This 5,000-year-old beer recipe tastes pretty good, once you get past the mold
Stanford researchers just unearthed the drinking habits of ancient human civilizations, proving you can drink your way through college.
Does beer get better with age? It certainly looks that way, judging by the amount of time and resources that archaeologists put into studying the beer-drinking habits of ancient peoples. You'll recall that less than two years ago, a group of archaeologists uncovered an ancient brewing vessel in Tel Aviv, Israel, surmising that the beer they stored there was at least 5,000 years old.
And just this week, researchers at California's Stanford University decided to take a hands-on approach to the study of ancient beer-making techniques – by brewing their own version.
As you can see from the above video, the results were a far cry from the smooth, hoppy brews of today. The yellow, foamy liquid produced by the Stanford team, led by Chinese archaeology professor Li Liu, was a bit harder to swallow and looked more like porridge than beer, since the ingredients (barley, millet, a type of ancient grass called Job's tears and traces of yam and lily root) were not filtered out. When it came down to actually drinking it, the Chinese-inspired mixture was actually quite pleasant; tones of citrus shone through, almost like a cider.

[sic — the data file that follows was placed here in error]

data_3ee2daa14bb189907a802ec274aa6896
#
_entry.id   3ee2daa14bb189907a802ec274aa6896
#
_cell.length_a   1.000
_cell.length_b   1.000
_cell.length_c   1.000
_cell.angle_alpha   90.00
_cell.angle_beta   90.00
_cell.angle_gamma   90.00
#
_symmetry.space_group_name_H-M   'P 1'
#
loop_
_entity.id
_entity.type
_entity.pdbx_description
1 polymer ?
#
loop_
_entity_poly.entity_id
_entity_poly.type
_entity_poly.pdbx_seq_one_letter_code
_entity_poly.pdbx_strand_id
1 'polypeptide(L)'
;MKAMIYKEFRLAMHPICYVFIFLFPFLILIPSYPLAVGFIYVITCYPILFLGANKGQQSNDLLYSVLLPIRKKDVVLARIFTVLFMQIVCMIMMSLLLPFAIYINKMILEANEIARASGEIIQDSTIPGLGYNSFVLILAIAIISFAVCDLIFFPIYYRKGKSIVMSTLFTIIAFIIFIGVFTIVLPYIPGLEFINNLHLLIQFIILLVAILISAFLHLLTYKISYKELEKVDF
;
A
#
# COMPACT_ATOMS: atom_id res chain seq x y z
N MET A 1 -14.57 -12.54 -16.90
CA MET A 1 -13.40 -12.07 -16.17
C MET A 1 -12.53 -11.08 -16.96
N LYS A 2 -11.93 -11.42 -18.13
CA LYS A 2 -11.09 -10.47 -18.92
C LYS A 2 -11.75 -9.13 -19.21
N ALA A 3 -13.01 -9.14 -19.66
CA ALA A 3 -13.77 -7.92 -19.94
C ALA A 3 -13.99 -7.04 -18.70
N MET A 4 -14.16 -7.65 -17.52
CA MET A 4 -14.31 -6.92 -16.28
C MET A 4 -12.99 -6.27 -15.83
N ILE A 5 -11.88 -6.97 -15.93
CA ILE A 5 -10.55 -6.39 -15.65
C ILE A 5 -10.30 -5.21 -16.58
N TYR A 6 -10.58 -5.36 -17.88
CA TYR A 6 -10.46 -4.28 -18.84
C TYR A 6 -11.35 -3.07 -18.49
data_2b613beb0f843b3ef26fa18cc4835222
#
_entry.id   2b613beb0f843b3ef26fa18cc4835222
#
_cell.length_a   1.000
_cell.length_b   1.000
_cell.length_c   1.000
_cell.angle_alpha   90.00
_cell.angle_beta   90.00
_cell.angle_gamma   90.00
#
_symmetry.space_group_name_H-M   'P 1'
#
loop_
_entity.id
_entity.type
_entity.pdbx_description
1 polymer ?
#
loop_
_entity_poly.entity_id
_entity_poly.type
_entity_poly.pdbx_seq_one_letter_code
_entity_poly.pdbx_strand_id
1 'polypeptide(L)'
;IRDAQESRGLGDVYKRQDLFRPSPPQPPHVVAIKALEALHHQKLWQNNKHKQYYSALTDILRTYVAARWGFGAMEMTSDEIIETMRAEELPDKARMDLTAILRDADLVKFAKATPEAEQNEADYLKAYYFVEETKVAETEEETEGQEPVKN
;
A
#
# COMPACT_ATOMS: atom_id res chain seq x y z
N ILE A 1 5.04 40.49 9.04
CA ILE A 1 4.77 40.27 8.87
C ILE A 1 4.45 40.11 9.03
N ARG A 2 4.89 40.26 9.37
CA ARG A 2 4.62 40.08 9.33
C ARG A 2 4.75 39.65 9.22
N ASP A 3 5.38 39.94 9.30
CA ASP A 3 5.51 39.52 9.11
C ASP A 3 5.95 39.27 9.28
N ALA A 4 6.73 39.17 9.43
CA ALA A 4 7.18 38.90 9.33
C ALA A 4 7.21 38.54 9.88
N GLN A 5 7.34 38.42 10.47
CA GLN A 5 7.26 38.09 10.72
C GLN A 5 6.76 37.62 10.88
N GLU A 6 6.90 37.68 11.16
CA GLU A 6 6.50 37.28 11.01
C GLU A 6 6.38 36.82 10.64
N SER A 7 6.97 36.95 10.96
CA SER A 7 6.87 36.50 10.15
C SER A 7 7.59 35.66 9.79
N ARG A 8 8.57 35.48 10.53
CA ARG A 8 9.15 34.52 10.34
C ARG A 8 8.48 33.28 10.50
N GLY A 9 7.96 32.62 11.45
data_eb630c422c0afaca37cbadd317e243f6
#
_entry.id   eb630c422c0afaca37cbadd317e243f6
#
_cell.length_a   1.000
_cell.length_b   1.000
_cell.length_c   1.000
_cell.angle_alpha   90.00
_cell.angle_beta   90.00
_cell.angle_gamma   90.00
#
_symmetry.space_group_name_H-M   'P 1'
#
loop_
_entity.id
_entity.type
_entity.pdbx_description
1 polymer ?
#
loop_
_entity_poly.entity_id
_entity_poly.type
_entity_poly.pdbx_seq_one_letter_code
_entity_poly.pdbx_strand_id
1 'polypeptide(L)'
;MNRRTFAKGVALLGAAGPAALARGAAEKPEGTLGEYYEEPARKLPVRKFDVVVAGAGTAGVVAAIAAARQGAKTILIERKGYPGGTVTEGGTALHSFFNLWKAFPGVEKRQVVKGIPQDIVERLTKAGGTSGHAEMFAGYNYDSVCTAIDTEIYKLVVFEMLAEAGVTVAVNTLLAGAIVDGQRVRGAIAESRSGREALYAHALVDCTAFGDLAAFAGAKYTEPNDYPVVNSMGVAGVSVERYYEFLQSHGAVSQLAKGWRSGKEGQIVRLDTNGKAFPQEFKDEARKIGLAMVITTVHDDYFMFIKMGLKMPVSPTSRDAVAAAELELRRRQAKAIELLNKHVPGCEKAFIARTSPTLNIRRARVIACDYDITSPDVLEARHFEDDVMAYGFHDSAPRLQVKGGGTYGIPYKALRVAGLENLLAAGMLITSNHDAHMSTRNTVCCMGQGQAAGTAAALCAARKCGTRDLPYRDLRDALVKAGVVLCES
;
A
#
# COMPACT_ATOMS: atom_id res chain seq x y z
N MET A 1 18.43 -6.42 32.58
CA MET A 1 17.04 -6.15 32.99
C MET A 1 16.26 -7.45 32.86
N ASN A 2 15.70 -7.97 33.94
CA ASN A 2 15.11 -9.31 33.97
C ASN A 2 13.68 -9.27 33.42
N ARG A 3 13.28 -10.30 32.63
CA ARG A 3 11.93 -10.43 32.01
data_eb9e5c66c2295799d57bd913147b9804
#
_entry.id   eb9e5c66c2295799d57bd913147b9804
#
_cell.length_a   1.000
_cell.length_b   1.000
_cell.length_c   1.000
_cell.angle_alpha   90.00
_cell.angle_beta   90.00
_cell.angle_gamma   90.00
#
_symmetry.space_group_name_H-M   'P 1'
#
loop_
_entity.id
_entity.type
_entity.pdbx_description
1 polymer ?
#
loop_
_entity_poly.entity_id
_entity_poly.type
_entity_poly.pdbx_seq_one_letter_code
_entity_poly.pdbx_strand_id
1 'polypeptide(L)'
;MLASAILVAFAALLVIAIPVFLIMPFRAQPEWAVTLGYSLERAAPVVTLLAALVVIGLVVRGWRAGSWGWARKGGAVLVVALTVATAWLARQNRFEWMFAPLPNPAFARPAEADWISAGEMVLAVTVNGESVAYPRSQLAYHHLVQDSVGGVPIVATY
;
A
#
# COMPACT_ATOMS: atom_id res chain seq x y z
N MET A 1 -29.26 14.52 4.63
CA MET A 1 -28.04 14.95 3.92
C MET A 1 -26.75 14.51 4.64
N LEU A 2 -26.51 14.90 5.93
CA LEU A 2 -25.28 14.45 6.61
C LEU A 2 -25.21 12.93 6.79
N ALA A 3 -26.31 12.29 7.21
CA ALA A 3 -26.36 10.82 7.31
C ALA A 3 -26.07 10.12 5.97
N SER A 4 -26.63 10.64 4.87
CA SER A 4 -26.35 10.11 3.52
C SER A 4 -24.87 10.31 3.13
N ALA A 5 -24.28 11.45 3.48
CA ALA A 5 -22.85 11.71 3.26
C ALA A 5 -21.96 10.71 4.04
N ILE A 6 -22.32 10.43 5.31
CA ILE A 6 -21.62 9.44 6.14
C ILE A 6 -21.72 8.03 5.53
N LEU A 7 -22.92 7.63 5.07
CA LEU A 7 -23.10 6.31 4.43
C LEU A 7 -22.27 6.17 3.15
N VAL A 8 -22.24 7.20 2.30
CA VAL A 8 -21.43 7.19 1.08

But back to the brew. If we know beer, we know that barley is used to make beer today. But millet? Yams? Job's tears?
The Stanford team said they created the recipe based on extensive research on the brewing techniques of early human civilizations. This one, in particular, was derived from residue on the inner walls of pottery vessels found in an excavated site in northern China.
Despite its appearance in modern beer-making, the discovery of barley as an ancient brewing ingredient was most surprising to the team. Before this finding, the earliest evidence of barley seeds in China dated only to 4,000 years ago. Now, the researchers are rethinking that timeline, suggesting that barley was actually used much earlier.
“Archaeology is not just about reading books and analyzing artifacts,” said Liu, who teaches a course at Stanford called "Archaeology of Food: Production, Consumption and Ritual." "Trying to imitate ancient behavior and make things with the ancient method helps students really put themselves into the past and understand why people did what they did.”
The team's research was published in the Proceedings of the National Academy of Science, reminding us that you can, in fact, drink your way through college and still make something of yourself.
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